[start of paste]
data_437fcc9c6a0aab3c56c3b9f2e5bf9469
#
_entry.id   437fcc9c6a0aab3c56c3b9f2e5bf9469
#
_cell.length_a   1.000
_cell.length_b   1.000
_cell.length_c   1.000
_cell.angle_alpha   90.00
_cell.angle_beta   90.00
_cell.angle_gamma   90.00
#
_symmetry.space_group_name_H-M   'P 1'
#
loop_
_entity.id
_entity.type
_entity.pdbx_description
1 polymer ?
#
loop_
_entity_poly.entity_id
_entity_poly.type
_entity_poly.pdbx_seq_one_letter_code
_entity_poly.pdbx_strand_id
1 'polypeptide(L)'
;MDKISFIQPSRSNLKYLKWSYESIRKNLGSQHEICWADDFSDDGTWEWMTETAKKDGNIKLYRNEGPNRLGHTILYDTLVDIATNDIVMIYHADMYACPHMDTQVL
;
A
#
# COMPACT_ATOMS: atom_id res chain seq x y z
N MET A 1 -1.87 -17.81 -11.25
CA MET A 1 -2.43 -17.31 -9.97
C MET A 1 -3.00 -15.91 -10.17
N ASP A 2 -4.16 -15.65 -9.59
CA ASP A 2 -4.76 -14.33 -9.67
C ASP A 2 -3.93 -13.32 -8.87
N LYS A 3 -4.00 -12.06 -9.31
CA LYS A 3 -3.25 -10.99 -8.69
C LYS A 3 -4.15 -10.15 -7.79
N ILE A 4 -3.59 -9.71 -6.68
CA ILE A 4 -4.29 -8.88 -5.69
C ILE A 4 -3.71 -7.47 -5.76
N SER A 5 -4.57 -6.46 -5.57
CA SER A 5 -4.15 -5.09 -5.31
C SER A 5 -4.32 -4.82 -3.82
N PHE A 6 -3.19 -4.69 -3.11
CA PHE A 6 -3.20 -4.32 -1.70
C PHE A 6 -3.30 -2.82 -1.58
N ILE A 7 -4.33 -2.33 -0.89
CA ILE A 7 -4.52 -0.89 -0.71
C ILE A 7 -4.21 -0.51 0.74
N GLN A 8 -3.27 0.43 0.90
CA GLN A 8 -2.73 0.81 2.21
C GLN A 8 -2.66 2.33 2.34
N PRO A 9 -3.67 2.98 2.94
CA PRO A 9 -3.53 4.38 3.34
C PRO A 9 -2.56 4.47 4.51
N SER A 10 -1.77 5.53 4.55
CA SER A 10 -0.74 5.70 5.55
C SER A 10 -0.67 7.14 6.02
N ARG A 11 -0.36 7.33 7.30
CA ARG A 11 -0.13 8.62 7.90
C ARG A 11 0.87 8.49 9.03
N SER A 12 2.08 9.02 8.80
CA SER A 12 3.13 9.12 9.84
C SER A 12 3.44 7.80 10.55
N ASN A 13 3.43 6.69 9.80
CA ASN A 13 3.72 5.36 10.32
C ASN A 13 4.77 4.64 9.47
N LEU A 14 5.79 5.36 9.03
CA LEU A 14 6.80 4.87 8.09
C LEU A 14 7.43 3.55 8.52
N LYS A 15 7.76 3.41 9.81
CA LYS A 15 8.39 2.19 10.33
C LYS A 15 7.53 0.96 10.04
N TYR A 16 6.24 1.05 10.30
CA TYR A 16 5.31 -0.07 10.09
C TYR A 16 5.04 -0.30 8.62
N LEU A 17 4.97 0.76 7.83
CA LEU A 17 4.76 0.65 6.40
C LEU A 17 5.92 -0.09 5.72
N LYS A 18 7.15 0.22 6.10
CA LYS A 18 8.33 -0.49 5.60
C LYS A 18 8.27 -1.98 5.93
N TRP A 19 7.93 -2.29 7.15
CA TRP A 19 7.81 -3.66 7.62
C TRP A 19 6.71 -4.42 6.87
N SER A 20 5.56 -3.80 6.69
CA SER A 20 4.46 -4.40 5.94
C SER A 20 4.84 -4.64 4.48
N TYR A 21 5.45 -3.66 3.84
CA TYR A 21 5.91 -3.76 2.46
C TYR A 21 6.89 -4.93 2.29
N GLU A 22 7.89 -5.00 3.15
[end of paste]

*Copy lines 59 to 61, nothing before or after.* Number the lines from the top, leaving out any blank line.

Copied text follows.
CA SER A 10 -0.74 5.70 5.55
C SER A 10 -0.67 7.14 6.02
N ARG A 11 -0.36 7.33 7.30